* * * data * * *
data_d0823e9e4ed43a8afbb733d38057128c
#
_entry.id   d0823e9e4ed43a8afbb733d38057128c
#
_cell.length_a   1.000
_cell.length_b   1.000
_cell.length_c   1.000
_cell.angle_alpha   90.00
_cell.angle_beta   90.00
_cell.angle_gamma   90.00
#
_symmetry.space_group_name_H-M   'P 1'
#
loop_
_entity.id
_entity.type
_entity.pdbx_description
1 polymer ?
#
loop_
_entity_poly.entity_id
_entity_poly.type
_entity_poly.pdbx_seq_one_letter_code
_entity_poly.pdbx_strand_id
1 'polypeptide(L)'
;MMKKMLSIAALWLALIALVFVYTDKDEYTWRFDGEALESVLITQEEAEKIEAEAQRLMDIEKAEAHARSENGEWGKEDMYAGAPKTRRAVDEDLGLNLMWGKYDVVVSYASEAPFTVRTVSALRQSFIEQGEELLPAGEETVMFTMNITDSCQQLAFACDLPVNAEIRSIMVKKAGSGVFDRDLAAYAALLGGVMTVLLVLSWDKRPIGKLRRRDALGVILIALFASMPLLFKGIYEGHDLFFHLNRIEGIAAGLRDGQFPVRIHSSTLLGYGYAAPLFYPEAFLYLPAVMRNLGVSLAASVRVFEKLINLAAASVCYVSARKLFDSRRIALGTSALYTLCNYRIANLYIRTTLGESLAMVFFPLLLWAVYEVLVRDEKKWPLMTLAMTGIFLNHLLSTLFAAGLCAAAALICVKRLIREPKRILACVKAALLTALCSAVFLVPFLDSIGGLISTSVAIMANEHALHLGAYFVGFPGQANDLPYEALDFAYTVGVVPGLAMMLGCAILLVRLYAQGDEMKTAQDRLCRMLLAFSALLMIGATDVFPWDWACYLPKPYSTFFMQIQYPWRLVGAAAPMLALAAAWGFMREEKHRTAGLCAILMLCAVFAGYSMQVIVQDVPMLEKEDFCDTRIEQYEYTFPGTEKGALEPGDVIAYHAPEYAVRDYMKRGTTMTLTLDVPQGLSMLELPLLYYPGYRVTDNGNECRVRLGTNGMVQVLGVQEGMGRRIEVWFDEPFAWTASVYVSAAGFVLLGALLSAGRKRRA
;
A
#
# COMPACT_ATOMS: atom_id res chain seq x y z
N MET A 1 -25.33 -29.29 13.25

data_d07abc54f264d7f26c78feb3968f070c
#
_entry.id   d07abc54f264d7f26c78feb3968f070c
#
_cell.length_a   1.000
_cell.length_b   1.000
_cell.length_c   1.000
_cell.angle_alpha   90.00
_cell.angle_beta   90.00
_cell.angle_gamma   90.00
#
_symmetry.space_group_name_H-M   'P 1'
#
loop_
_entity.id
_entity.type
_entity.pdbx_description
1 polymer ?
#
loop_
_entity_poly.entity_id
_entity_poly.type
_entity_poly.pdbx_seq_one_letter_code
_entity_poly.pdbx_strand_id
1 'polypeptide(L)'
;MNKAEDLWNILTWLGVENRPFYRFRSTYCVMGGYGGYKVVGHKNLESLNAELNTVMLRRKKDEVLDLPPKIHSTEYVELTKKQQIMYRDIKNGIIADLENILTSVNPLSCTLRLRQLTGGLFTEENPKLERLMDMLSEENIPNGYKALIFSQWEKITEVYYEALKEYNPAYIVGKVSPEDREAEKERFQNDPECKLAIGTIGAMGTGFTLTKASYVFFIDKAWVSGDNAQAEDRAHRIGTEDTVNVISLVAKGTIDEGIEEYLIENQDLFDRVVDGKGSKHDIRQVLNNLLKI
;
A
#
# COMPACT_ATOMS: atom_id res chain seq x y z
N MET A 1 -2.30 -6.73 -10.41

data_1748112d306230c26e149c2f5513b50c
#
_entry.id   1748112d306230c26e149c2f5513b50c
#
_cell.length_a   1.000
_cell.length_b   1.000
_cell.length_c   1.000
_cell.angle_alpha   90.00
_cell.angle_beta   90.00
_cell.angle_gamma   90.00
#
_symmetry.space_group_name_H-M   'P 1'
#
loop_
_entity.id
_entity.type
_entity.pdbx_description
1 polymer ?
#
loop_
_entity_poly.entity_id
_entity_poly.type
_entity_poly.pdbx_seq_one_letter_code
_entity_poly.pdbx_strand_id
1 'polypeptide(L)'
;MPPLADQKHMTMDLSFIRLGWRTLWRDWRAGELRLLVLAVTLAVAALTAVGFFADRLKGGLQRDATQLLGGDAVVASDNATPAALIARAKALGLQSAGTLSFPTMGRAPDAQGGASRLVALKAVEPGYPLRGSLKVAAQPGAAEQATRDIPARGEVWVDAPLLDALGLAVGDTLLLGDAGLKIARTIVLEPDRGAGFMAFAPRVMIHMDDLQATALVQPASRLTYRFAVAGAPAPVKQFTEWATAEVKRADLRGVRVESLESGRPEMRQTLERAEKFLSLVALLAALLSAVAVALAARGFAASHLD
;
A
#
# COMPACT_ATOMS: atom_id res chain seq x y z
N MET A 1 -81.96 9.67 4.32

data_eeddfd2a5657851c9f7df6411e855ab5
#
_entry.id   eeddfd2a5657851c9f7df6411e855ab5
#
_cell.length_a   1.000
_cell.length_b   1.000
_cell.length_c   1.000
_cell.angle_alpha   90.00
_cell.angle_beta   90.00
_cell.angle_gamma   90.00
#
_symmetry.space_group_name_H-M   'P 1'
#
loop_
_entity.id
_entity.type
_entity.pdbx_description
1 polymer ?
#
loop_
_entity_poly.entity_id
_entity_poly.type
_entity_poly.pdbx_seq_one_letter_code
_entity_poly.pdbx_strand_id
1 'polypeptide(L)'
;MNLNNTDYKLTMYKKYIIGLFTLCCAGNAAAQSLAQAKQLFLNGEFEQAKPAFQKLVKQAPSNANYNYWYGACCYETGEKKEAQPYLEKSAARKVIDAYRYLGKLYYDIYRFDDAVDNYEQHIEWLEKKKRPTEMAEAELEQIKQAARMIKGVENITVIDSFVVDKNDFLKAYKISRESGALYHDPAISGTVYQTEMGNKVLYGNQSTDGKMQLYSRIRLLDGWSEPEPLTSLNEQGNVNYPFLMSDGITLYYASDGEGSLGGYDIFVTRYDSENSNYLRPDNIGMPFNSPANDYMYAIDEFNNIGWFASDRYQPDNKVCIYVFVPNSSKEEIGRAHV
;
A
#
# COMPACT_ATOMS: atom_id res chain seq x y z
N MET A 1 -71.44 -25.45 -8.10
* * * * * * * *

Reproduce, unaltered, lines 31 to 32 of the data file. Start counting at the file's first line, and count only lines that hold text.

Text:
N MET A 1 -25.33 -29.29 13.25

data_d07abc54f264d7f26c78feb3968f070c